September is hydroponics month here at the homestead. Follow along because this week I am going over how I set up my indoor hydroponic garden.
As we continue along our hydroponic adventure this month, I am getting ready to set up our indoor hydroponic garden for the winter. Last week I went over what a hydroponic garden is and why you might want one for your home.
About our indoor hydroponic garden
Our indoor hydroponic garden is a TowerGarden. This post is not sponsored, and all opinions are my own, but I did want to share about the system in case anyone is interested in getting one.
I typically don’t have the indoor hydroponic garden set up in the summer. This is mostly a winter garden for the house. During the spring and summer I like to be able to focus one the outdoor gardens.
We have had this system for 5 years or so and overall have really enjoyed using it on the homestead. It make indoor hydroponic gardening a breeze. The TowerGarden is a vertical, aeroponics system that takes up less than 3 square feet of space. You can customize the number of plants that you would like to grow in the garden by adding more stacks.
According to the TowerGarden website, you can expect increased yields (compared to a tradition soil garden) by an average of 30%. They also claim that plants grow 3x faster and the tower uses 98% less water than a traditional garden.
I’ve never measured any of those, but if the claims are even mostly true those are some pretty impressive results.
Parts of the indoor hydroponic garden
The basic set up for any hydroponic garden includes water reservoir, a place to put the plants, nutrients, and light. Our indoor hydroponic garden also includes a support cage that goes around the whole unit.
Our garden has a 20 gallon reservoir that holds the water and nutrients. There is an access hatch in the cover for adding more water and nutrients as needs. The water pump is also located in the reservoir. It attaches to the base of the tower to move the water and nutrients up to the top of the tower.
We have found the easiest way to fill the reservoir is with a hose. If you indoor hydroponic garden is not located close to a door with a hose outside of it, the next best way is with a 5 gallon bucket.
I like to add the nutrient solution to the water just as I am starting to fill the reservoir. That way it can get all mixed in as the water is being add. I’m not sure if it really makes a difference but we all have our little ways that we like to do things, and this one is mine.
The tower pieces are stacked on the reservoir cover for the indoor hydroponic garden. Each piece of the stack holds four plants. We have a total of seven pieces that we can add to our indoor hydroponic garden. That is a total of 28 plants that we can grow at one time.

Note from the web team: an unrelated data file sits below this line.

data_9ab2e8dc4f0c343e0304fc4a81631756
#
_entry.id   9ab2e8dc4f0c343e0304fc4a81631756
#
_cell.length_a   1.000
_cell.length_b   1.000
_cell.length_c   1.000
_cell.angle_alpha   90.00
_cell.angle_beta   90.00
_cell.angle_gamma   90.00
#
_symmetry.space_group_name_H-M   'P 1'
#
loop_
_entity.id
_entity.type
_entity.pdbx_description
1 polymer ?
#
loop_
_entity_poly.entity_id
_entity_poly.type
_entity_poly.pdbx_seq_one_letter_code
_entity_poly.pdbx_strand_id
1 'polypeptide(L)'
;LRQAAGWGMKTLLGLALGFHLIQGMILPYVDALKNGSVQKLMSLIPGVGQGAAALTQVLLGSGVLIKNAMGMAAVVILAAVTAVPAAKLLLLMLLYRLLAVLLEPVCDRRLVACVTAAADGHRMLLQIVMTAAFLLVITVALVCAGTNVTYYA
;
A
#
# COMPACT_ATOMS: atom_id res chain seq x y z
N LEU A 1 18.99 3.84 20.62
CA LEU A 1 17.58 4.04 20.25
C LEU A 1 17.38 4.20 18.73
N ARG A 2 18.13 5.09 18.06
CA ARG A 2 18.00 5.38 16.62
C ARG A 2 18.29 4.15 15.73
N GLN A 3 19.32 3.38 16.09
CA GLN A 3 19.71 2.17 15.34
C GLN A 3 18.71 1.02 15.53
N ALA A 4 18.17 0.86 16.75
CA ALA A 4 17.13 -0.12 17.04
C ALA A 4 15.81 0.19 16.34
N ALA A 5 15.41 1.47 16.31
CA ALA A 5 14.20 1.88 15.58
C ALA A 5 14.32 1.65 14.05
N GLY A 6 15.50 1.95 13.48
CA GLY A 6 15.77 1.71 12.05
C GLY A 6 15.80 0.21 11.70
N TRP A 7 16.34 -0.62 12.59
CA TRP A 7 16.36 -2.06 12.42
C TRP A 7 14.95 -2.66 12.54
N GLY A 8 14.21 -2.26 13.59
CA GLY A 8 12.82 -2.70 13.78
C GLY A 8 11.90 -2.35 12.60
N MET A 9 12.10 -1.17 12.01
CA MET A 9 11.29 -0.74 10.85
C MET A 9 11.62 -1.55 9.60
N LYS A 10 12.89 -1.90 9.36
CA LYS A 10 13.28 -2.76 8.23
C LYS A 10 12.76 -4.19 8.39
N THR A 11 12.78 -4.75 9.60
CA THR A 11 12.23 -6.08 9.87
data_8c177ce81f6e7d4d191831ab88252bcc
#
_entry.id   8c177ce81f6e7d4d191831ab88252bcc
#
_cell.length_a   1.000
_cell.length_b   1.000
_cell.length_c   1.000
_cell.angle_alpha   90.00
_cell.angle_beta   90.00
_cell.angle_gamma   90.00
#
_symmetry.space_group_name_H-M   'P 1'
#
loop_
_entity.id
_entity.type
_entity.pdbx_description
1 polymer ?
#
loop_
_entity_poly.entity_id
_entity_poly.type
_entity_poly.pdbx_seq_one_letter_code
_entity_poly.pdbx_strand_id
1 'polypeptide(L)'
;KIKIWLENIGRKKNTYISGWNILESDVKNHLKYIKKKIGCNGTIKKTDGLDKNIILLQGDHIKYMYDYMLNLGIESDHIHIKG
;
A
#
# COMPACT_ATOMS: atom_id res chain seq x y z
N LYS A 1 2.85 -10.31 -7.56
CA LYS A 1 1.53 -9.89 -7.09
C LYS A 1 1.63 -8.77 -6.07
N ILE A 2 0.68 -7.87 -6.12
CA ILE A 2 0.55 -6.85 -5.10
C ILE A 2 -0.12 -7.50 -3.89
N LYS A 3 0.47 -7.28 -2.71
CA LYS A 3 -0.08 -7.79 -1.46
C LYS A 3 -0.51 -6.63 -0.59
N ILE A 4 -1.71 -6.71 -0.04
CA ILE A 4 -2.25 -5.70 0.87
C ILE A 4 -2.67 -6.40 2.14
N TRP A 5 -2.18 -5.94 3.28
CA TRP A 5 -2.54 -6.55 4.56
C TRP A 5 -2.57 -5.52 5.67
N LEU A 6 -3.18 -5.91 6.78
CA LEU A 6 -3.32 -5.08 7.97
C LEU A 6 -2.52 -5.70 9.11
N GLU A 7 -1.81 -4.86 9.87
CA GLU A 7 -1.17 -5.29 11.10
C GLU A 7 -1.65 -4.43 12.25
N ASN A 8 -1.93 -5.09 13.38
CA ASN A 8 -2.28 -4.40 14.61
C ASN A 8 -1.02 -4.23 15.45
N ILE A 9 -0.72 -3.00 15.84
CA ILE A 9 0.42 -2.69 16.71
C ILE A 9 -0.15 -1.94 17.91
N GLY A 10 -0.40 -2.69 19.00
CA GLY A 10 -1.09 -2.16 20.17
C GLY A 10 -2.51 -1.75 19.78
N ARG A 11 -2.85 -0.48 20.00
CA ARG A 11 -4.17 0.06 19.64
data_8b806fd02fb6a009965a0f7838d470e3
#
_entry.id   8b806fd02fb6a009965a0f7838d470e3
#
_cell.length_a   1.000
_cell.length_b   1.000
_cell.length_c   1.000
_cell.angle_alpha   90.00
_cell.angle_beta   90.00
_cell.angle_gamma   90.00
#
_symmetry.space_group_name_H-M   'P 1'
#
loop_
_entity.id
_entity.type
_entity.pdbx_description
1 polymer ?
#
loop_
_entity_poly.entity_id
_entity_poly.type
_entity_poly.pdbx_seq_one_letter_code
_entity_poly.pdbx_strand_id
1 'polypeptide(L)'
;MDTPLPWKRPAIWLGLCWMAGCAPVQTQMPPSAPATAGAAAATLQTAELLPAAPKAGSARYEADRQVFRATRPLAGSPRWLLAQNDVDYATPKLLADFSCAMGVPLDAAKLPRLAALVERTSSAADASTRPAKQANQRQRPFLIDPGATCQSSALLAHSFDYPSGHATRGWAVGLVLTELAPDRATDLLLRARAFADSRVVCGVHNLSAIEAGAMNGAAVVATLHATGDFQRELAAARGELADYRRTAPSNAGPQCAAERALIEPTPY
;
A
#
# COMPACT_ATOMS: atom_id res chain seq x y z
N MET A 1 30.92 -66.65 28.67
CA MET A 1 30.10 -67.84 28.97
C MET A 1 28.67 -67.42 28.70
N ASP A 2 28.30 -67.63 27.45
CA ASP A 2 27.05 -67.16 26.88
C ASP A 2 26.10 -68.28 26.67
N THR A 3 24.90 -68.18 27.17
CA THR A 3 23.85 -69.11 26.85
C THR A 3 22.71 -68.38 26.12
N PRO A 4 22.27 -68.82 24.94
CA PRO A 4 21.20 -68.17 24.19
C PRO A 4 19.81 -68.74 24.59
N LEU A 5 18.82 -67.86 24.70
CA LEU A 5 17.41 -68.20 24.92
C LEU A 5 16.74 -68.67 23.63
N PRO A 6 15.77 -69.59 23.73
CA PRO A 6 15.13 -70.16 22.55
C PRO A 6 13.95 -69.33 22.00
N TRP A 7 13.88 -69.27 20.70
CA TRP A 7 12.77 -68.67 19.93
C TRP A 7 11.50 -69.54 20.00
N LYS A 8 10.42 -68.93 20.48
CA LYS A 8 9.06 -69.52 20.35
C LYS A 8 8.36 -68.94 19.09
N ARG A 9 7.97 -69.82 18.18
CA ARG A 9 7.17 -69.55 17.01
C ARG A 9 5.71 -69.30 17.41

The height on the garden is adjustable depending on how many plants you wish to grow. I don’t often use all seven pieces of the tower but it is nice to know that I could.
At the top of the tower there is a flat lid. The lid stops the water from spraying outside of the tower when the pump is running.
The next part of our indoor hydroponic garden is the cage/support that goes around the tower. You can add the cage before or after you add the tower pieces. If you add it after the tower is on, you need to lift it up and over the top of the tower.
The cage has 4 spots that it rest on the lid of the reservoir. There are an addition two spaces that is connects to the underside of the reservoir lid in order to secure it in place.
The cage is what we attach our grow lights to. I have seen some versions of this garden where the lights attach to the top instead of the cage.
The cage can also act as a support for your growing plants. If you decide to grow large, heavy plants (like tomatoes) the cage/support will stop the plant from falling over and breaking the stem.
We use a full spectrum T5 fluorescent bulb for our indoor hydroponic garden. We have been very happy with the fluorescent tubes. LEDs were not as readily available when we were looking for lights for the garden. Maybe one day we will upgrade when the ballast need to be replaced but for now these work well. They do get hot and can burn the plants if the plants are touching the bulbs. That would be the one downside of the fluorescents.
I typically turn the lights on around 7am when we are starting our day. They get turned off around 7pm when the children are winding down. So that is about 12 hours a day on, and 12 off. Pretty easy to add to a timer.
We have a very basic non-digital timer that we bought off of Amazon for $25. The timer currently is set up to run the water pump for our indoor hydroponic garden.
During the day we like the water pump to come on every 15 minutes. So on the timer it looks like 15 mins on, 15 mins off. During the night (when the lights are off), we still have the water run for 15 mins, but then it is off for 30.
I’m not sure if this is the best way to run the water, but we find having it run less in the evenings and night means that we don’t hear it as often. So it doesn’t disturb anyone. We also haven’t seen any reduction in growth by reducing the amount of water pumped through the garden at night.
So, those are all the parts of our indoor hydroponic garden and how they go together. Come back next week as I go over what we are planting in the garden this fall and how to put the plants, water and nutrients into the indoor hydroponic garden.